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Spatio-temporal patterns and landscape-associated risk of buruli ulcer in Akonolinga, Cameroon

Landier J., Gaudart J., Carolan K., Lo Seen D., Guégan J.F., Eyangoh S., Fontanet A., Texier G.. 2014. PLoS Neglected Tropical Diseases, 8 (9) : 11 p..

DOI: 10.1371/journal.pntd.0003123

Background: Buruli ulcer (BU) is an extensively damaging skin infection caused by Mycobacterium ulcerans, whose transmission mode is still unknown. The focal distribution of BU and the absence of interpersonal transmission suggest a major role of environmental factors, which remain unidentified. This study provides the first description of the spatiotemporal variations of BU in an endemic African region, in Akonolinga, Cameroon. We quantify landscape-associated risk of BU, and reveal local patterns of endemicity. Methodology/Principal Findings: From January 2002 to May 2012, 787 new BU cases were recorded in 154 villages of the district of Akonolinga. Incidence per village ranged from 0 (n = 59 villages) to 10.4 cases/1000 person.years (py); median incidence was 0.4 cases/1,000py. Villages neighbouring the Nyong River flood plain near Akonolinga town were identified as the highest risk zone using the SPODT algorithm. We found a decreasing risk with increasing distance to the Nyong and identified 4 time phases with changes in spatial distribution. We classified the villages into 8 groups according to landscape characteristics using principal component analysis and hierarchical clustering. We estimated the incidence ratio (IR) associated with each landscape using a generalised linear model. BU risk was highest in landscapes with abundant wetlands, especially cultivated ones (IR = 15.7, 95% confidence interval [95%CI] = 15.7[4.2-59.2]), and lowest in reference landscape where primary and secondary forest cover was abundant. In intermediate-risk landscapes, risk decreased with agriculture pressure (from IR[95%CI] = 7.9[2.2-28.8] to 2.0[0.6-6.6]). We identified landscapes where endemicity was stable and landscapes where incidence increased with time. Conclusion/Significance: Our study on the largest series of BU cases recorded in a single endemic region illustrates the local evolution of BU and identifies the Nyong River as the major driver of BU incidence. Local differences along the river are explained by wetland abundance and human modification of the environment.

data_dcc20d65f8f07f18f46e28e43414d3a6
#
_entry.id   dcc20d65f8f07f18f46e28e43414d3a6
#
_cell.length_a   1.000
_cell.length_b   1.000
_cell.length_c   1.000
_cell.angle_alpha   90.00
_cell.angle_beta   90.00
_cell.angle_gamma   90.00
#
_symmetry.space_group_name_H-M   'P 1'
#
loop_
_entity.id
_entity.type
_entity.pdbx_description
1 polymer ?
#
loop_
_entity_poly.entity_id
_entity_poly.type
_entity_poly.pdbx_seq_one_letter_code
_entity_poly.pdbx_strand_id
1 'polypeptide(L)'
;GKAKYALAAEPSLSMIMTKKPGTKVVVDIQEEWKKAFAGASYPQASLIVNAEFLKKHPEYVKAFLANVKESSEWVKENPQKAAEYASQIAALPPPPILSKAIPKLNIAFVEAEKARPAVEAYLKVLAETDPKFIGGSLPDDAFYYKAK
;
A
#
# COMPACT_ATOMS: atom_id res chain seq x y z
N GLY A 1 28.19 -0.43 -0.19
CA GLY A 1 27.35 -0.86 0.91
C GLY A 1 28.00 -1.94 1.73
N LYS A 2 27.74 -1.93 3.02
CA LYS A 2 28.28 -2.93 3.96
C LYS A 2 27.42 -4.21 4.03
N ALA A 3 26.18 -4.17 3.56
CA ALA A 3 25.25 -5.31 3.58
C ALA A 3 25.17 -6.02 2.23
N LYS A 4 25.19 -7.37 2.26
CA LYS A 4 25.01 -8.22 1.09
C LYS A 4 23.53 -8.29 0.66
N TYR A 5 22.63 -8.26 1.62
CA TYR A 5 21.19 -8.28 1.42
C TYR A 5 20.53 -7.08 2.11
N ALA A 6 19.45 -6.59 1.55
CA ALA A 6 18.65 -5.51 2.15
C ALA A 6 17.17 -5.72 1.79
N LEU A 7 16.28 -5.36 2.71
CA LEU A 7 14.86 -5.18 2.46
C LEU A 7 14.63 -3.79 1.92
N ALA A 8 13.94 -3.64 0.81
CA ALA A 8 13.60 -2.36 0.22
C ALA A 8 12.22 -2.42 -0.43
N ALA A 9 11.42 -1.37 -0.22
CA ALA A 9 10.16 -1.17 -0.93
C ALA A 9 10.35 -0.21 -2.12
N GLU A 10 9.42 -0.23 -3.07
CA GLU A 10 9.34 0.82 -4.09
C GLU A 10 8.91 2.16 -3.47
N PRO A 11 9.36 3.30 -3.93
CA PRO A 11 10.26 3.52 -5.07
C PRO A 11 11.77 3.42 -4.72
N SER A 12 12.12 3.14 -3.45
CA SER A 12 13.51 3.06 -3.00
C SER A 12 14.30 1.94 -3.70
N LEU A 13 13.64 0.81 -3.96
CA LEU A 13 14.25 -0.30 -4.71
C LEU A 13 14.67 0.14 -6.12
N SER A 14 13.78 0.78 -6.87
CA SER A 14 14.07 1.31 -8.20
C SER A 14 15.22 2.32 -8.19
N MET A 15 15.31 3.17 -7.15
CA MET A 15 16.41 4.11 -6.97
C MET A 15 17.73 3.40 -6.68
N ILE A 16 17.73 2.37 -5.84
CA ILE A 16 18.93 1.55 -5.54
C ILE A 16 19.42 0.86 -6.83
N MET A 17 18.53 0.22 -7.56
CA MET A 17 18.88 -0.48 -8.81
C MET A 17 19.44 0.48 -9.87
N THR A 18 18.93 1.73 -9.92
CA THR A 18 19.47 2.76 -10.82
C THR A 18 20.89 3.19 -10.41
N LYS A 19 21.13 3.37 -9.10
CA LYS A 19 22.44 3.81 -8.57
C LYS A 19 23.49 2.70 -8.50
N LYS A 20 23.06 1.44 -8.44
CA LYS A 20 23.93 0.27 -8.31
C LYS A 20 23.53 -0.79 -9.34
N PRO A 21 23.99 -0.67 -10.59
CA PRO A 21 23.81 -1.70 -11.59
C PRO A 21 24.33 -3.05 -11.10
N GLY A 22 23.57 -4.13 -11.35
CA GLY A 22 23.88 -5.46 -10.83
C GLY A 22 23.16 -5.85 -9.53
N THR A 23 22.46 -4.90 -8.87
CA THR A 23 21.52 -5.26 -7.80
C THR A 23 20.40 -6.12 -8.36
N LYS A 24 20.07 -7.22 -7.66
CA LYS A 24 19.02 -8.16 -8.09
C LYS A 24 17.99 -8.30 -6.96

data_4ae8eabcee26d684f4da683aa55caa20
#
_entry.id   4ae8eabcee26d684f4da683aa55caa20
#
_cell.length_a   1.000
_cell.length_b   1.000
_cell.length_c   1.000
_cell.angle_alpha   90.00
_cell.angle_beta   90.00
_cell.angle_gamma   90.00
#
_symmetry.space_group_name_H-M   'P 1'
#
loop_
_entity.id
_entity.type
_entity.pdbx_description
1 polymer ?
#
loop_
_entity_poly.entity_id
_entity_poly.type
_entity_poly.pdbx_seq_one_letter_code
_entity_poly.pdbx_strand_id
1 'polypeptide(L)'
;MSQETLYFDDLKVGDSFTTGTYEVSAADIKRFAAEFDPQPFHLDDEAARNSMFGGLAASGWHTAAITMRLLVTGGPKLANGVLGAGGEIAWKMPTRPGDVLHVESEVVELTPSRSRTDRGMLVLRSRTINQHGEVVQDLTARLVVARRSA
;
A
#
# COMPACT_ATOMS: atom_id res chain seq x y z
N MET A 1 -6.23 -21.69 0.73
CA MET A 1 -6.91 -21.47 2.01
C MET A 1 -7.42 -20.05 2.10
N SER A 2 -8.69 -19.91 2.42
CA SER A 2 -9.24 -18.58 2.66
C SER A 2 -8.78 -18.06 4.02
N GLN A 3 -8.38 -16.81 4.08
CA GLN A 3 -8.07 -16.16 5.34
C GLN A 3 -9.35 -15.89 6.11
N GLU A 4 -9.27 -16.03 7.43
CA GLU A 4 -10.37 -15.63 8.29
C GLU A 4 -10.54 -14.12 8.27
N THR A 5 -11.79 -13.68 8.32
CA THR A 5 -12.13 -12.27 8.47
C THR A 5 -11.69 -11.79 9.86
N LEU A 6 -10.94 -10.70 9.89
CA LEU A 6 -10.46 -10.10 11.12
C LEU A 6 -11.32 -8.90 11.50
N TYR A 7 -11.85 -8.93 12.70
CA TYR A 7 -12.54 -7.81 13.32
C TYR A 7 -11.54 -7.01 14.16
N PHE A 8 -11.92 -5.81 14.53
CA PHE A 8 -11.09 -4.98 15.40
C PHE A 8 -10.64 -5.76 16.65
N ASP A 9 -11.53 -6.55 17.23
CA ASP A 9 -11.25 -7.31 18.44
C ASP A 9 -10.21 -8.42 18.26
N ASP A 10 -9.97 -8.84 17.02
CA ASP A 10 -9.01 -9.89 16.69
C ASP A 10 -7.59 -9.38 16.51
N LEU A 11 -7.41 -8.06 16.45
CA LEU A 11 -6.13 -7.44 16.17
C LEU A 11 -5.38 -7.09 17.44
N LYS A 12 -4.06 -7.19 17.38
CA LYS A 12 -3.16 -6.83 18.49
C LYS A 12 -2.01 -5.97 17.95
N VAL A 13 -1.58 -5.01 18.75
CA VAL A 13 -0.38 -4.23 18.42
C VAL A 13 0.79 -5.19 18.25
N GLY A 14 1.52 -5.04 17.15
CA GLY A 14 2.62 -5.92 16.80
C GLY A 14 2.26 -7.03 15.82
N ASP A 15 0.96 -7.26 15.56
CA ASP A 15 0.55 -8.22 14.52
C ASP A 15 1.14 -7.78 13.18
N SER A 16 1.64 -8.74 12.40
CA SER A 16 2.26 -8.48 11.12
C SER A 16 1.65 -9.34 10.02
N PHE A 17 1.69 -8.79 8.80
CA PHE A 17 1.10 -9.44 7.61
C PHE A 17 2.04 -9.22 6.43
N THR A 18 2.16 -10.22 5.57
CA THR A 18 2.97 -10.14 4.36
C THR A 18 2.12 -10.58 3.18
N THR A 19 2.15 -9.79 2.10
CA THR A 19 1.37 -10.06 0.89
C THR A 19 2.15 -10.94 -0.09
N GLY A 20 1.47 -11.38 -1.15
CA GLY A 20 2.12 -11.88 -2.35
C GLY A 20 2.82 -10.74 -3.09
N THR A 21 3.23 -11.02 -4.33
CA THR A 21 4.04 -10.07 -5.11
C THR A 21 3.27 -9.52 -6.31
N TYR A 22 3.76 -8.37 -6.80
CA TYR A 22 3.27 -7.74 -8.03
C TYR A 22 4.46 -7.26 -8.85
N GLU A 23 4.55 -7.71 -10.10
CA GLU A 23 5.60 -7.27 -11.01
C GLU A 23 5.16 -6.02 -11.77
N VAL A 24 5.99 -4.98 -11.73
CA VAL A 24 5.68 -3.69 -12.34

Mots-clés : maladie de l'homme; maladie de la peau; mycobacterium; Évaluation du risque; paysage; facteur du milieu; surveillance épidémiologique; topographie; couverture du sol; distribution spatiale; cameroun; mycobacterium ulcerans; ulcere

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